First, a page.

Chantal Compaoré

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Chantal Compaoré
Chantal Compaoré.jpg
Former First Lady of Burkina Faso
In office
15 October 1987 – 30 October 2014
President Blaise Compaoré
Preceded by Mariam Sankara
Personal details
Spouse(s) Blaise Compaoré (m. 1985)

Chantal Compaoré, born Chantal Terrasson de Fougères is the Franco-Ivorian wife of former President Blaise Compaoré of Burkina Faso. Born in the Ivory Coast, after becoming the First Lady in 1987 she spent much of her time on charity work in Burkina Faso. Her husband, who came to power in a bloody 1987 military coup, was overthrown in the 2014 Burkinabé uprising. Chantal Compaoré was subsequently forced to flee to her home country, going into exile together with her husband.


Early life[edit]

Chantal Compaoré was born Chantal Terrasson de Fougères, in the Ivory Coast. Her parents were Simone Vicens, who had roots in French Upper Volta (current Burkina Faso) and Dr. Jean Terrasson Kourouma, the extramarital son of the French colonial administrator Jean Henri Terrasson de Fougères, who served for many years as Governor of French Sudan.[1][2] Her family were closely related to that of Félix Houphouët-Boigny,[3] the country's first President from 1960 until his death in 1993, who maintained policies of strong anti-communism and close relations with the former colonial power France, leading Ivory Coast as a single-party state. Some sources have alleged that Chantal was actually the daughter of Houphouët-Boigny, who fathered a child out of wedlock in 1961.[4]

She met Captain Blaise Compaoré, at the time serving as Minister of State for Justice of Burkina Faso, on 15 January 1985, when the young military officer visited the Ivorian capital Abidjan and President Houphouët-Boigny. Compaoré had been a part of the Burkinabé government for one and a half years, since he launched a military coup against Jean-Baptiste Ouedraogo in what was then the Republic of Upper Volta on 4 August 1983 together with other members of the "Communist Officer's Group". After the coup he put his close friend Captain Thomas Sankara in the position of President. The two had previously been involved in the 1980 coup against Saye Zerbo.

Blaise and Chantal married on 29 June 1985, five months after first meeting. According to most sources, the marriage had been arranged in one way or another by President Houphouët-Boigny, who wanted an ally within the revolutionary left-wing government of Burkina Faso, with which he frequently clashed at the time.[5][6] According to Dr. Valère Somé, one-time Minister of Higher Education and Research and a prominent ideologue of Sankara's "Democratic and Popular Revolution", Chantal Compaoré clashed with the President, once publicly referring to his "pretend revolution" during a dinner party after not being allowed by Sankara to serve him champagne.[7]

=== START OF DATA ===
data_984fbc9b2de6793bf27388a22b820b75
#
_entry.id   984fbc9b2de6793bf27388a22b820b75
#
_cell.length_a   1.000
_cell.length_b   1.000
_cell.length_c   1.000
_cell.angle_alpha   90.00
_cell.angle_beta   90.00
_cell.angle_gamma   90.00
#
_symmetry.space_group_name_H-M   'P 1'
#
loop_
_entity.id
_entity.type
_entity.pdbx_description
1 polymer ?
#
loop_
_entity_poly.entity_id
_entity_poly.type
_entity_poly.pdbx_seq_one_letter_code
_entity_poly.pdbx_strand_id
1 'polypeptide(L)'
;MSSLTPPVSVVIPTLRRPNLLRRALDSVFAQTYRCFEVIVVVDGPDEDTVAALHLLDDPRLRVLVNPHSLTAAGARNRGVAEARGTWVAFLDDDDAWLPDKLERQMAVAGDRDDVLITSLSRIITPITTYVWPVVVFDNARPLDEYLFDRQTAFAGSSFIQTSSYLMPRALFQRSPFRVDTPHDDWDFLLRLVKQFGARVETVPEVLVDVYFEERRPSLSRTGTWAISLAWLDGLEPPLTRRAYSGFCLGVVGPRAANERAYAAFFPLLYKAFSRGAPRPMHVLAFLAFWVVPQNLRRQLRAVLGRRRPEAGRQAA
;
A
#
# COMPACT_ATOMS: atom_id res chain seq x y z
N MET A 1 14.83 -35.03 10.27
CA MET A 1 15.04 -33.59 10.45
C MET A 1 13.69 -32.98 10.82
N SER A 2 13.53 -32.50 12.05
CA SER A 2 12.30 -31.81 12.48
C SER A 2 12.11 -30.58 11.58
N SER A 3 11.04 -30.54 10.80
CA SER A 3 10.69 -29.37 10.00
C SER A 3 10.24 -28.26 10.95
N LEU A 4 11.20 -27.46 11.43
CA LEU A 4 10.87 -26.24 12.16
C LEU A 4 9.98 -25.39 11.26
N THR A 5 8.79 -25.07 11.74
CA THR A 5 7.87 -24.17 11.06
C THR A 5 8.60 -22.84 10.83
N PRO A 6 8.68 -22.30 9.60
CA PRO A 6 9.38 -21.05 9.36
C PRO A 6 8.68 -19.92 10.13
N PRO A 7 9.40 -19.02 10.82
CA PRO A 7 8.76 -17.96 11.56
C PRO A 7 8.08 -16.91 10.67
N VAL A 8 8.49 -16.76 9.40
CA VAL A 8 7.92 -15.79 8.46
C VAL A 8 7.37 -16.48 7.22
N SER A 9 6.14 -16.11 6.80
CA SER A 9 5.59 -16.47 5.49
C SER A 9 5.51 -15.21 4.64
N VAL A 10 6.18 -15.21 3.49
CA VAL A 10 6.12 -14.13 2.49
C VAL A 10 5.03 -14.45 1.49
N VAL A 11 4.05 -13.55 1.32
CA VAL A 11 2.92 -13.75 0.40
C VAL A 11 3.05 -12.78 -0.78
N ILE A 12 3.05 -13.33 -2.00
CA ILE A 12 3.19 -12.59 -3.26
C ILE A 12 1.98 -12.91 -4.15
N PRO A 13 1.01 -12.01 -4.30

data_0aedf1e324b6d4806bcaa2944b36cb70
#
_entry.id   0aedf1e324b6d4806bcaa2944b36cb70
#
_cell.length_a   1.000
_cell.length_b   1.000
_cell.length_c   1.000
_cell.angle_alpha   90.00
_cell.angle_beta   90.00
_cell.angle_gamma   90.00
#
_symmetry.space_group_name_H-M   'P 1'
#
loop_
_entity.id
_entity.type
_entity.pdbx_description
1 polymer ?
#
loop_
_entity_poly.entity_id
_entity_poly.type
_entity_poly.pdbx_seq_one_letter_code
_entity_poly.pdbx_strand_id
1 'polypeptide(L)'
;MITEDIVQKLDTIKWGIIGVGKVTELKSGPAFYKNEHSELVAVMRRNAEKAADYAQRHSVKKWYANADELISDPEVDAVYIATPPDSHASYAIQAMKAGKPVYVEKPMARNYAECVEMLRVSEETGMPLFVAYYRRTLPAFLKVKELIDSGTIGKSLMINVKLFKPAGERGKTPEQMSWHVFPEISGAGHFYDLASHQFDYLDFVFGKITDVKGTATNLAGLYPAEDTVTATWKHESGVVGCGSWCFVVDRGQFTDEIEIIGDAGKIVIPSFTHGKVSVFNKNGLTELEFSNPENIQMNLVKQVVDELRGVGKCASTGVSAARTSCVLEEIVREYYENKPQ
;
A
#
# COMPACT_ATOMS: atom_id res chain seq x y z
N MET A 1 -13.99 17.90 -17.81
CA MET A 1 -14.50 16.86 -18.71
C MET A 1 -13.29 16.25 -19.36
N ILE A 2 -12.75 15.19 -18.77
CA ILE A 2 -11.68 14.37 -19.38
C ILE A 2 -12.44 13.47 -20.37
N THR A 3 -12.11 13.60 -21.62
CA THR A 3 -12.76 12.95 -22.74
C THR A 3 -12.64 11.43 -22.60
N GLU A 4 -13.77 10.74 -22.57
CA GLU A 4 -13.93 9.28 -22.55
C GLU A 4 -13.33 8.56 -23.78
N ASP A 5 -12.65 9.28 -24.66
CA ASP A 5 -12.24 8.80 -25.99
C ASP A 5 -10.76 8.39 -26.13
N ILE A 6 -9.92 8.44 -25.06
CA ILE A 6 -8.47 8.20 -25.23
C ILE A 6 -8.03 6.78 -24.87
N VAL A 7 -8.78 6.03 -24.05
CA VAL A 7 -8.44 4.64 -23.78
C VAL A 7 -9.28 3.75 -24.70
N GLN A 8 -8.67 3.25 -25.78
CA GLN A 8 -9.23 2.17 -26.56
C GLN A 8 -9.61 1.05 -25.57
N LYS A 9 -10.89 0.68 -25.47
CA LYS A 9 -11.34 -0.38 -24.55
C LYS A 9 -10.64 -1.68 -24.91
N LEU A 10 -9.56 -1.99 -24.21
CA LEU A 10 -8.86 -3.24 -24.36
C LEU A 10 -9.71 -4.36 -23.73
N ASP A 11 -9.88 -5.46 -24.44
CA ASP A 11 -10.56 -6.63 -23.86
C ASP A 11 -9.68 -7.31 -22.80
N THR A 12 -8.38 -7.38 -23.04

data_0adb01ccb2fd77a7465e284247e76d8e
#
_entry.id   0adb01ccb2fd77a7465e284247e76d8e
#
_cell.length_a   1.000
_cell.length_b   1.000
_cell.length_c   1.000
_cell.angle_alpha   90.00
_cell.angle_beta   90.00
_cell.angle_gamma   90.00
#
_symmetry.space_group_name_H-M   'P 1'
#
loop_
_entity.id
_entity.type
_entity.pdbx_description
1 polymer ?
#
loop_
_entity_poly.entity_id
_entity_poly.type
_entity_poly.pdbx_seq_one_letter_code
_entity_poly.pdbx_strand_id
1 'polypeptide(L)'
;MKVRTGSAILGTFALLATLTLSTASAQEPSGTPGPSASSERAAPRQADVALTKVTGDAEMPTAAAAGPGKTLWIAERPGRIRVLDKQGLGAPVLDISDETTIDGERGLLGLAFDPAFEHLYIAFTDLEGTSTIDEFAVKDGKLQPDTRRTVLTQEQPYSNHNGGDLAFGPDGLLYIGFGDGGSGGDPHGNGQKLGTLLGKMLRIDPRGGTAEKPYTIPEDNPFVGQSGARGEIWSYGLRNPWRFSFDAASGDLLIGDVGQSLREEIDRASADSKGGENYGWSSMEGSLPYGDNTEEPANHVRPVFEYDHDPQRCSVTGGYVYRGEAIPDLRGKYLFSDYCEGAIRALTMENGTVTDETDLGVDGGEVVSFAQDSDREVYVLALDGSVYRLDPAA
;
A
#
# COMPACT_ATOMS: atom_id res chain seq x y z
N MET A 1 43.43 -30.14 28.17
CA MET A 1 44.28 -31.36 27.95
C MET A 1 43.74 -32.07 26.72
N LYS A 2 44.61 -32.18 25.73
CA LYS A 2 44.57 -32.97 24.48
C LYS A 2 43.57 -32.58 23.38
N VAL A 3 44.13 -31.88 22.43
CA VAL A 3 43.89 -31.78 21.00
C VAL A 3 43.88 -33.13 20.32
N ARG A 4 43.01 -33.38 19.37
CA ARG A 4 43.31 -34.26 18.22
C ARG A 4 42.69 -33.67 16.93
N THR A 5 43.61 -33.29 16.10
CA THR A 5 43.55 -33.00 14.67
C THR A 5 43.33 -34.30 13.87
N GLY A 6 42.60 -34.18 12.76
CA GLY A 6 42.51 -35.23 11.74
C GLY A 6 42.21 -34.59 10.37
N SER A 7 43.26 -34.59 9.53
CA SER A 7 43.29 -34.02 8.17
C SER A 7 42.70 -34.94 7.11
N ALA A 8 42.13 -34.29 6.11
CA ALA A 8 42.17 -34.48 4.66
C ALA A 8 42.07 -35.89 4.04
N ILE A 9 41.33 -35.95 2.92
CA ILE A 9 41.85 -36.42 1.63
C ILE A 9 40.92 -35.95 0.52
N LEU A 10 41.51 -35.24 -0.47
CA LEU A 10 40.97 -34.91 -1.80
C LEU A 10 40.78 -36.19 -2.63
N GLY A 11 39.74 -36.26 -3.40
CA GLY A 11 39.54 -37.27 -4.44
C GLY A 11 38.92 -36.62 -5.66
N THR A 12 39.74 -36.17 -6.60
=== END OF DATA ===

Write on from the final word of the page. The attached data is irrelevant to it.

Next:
First Lady[edit]

On 15 October 1987, after growing tensions between the two, Thomas Sankara was gunned down in a military coup orchestrated by Blaise Compaoré. President Félix Houphouët-Boigny was heavily involved in the coup, and there was possible French involvement.[8][9] Blaise took the position of President, making Chantal the First Lady of Burkina Faso. Her predecessor, Mariam Sankara, fled the country with her two sons. President Compaoré would soon retract most of the many reforms made by Sankara.

Not long afterwards, Désirée "Daisy" Delafosse – the widow of Adolphus Tolbert, "foster-sister" of Chantal and god-daughter of President Houphouët-Boigny – arrived in Burkina Faso. Her husband was the son of President William R. Tolbert, Jr. of Liberia and had been murdered in 1980 by the forces of Samuel Doe, who killed the older Tolbert in a coup. Her presence in the presidential entourage, and the close connections between Houphouët-Boigny and the Compaorés, was a contributing factor in the very cold Liberian-Burkinabé relations during the following years, as well as Burkina Faso's military involvement in the First Liberian Civil War, on the side of Blaise's close friend Charles Taylor.[10][6][11]

Blaise Compaoré would go on to hold the Burkinabé presidency for 27 years, gradually transitioning it from a pure military dictatorship to a multi-party state, rated an "authoritarian regime" in 2012 by the Democracy Index,[12] with restricted political freedoms, political corruption, and cases of state-sponsored violence, among other things. The country also remained one of the poorest and most undeveloped in the world. First Lady Chantal Compaoré spent much of her husband's presidency engaging in charity, domestically and abroad, for example founding the Burkina Association for the Protection of Children in 1989, later renamed the Suka Foundation in 1997, which works primarily with aiding children through healthcare, housing and education improvements.[13] In 2002 her foundation and that of Chantal Biya, First Lady of Cameroon, joined together in a campaign to halt the spread of HIV/AIDS.[14]

First Lady Compaoré also travelled extensively abroad, sometimes together with the President on official diplomatic state visits, such as visiting the White House and meeting with U.S. President Barack Obama and First Lady Michelle Obama in August 2014.[15] She also wrote extensively on human development issues, for example publishing a 2009 editorial in The Guardian, praising President Hosni Mubarak of Egypt and President Yoweri Museveni of Uganda for their stances on female genital mutilation and calling for more work to be done against the practice in Africa.[16]